The present invention provides a system and method for dissipating heat from a ultra high-density memory module while selectively controlling warpage through equalization of thermally affected structural forces. Heat is dissipated from each package through a substantially planar, external, thermally conductive element mounted externally to a major surface of the package. An internal lead frame disposed within the casing and overlaying a portion of the internal die functions to provide package stiffness in a preferred embodiment, and may be used to improved thermal conductivity in applications manifesting extreme heat stress. Rigidity may be further controlled through an optional substantially planar internal element that may also be chosen to dissipate heat for extreme applications.

An external, thin warp-resistant metal layer, typically INVAR, mounted to an external major surface of the package exterior provides equalization of structural forces contributed by the external thermally conductive element mounted on an opposite planar surface. The thin warp-resistant metal layer, the externally mounted thermally conductive element, the lead frame and the optional internal element cooperate to control structural forces within the package. Thus, each memory package has structurally balanced, warpage and heat control layers.

The heat conduction elements of the invention may be preferentially exposed from one end of the package to provide a platform suitable for heat extraction through an added heat pipe or conduction apparatus. After a plurality of packages are vertically stacked and adhered together with a fracturable, or reworkable, adhesive to form an ultra high-density memory module, a heat conduction cap is attached to the conduction platform to contact thermally conductive elements disposed along the same edge of each package within the memory module. In a preferred embodiment, a thermally conductive grease is applied between the platform and heat pipe or conduction cap to improve thermal conductivity away from the package. The platform may be spring-biased for better contact. The heat conduction cap may be cooled by liquid nitrogen, liquid oxygen, or other super-cooled gas, or may be a finned or unfinned heat sink.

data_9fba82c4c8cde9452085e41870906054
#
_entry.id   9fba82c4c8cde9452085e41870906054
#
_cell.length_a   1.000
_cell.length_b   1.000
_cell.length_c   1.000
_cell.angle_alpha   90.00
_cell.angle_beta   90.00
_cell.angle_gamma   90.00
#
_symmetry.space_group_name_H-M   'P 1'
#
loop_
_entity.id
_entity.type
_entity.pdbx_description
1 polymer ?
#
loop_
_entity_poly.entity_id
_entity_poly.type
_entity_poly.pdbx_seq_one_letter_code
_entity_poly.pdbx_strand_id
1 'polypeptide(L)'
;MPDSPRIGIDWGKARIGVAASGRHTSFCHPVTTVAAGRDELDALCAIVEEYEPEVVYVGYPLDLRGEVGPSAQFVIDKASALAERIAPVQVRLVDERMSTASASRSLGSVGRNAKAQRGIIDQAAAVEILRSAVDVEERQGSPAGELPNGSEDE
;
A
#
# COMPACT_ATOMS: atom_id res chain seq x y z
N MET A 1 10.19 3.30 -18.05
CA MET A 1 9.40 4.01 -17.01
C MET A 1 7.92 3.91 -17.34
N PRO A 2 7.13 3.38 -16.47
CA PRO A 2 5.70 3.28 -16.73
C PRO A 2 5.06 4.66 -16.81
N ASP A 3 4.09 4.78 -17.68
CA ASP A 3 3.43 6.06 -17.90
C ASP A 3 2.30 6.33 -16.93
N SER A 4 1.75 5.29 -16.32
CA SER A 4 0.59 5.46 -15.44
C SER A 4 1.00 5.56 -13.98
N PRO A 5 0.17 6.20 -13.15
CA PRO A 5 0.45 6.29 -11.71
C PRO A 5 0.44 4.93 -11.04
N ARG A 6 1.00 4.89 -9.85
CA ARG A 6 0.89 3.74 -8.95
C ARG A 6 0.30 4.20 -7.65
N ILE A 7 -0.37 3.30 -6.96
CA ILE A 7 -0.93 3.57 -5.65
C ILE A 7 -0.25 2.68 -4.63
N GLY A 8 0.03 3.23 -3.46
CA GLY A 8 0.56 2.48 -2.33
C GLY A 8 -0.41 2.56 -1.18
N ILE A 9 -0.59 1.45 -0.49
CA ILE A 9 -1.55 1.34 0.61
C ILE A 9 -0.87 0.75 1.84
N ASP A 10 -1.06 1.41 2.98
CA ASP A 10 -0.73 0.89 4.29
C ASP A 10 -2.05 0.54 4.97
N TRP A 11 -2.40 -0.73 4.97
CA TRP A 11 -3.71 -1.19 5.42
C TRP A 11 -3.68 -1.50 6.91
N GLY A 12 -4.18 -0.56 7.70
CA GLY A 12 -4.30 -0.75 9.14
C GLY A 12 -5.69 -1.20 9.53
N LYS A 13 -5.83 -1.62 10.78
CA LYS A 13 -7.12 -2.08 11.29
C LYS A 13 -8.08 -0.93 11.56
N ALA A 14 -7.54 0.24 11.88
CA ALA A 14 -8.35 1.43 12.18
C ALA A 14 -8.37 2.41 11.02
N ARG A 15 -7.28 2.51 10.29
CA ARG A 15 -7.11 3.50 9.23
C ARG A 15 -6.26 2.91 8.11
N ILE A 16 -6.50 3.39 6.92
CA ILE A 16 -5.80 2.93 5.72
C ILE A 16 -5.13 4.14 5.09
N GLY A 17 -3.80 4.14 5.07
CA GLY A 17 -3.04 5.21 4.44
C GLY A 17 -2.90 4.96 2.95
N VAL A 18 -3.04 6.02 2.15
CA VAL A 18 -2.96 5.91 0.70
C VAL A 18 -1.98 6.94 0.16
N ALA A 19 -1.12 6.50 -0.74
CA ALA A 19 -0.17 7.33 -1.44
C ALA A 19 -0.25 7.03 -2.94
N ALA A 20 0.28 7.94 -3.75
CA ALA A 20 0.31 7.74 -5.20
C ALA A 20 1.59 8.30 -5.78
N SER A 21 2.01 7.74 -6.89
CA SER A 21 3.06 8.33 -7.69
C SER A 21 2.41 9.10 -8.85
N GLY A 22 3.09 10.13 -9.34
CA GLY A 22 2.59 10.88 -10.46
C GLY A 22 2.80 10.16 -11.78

In order to achieve an extremely high-density memory bank for computers or other applications requiring large on-board memories, a plurality of ultra high-density memory modules may be grouped together. The modules may be separated from each other by a spacer gap in order to facilitate heat transfer and easy removal of individual memory modules for maintenance purposes.

Typically, each memory module includes ten high-density integrated circuit memory packages. If one of the memory packages is defective, the module containing the defective package can be removed from the printed circuit board without effecting the remaining high-density memory modules. The defective package is separated from the remaining packages in the module. After the defective package is replaced, the individual packages are re-adhered to each other with fracturable adhesive, and then inserted back into the printed circuit board as a module.

The above embodiments of the present invention improve the thermal conductivity between the integrated circuit memory package of each module and the external environment. The present invention also improves packaging density and heat dissipation characteristics of high-density memory modules.

In contrast to prior art technology, the fabrication method and apparatus of the present invention also provides warp-resistant ultra-high density integrated circuit memory modules that are thermally and mechanically balanced to prevent the ultra-thin profile packages that comprise the modules, and the modules themselves, from warping.

In an alternative embodiment, a thin layer of material with a coefficient of thermal expansion that is greater than the coefficient of thermal expansion of silicon and preferably approximately equal to that of the casing material is mounted to an exterior major surface of the integrated circuit package to prevent warping. The material with a coefficient of thermal expansion that is greater than that of silicon may be, for example, aluminum or copper.

In a preferred embodiment, to prevent warpage, a thin layer of material with a coefficient of thermal expansion that is less than the coefficient of thermal expansion of silicon, for example INVAR, is mounted to an exterior major surface of the integrated circuit package with a high temperature epoxy.

The thickness of the layers of the materials mounted to the exterior major surfaces of the integrated circuit package depends on the resulting thermal balance throughout the package to avoid warping of the integrated circuit package. When the integrated circuit package is cooled after it is cured, it tends to warp due to thermal imbalances in the different materials that make up the layers of the integrated circuit package. This tendency to warp increases as the integrated circuit package is made thinner. Unless warpage is controlled, the molded package will bend unacceptably upon cooling from its bonding temperature to cooler storage and operational temperatures. An unacceptable level of warping may be as little as one mil but certainly includes three mils. This level of warping detracts from the integrity of the package and may induce cracking in the die.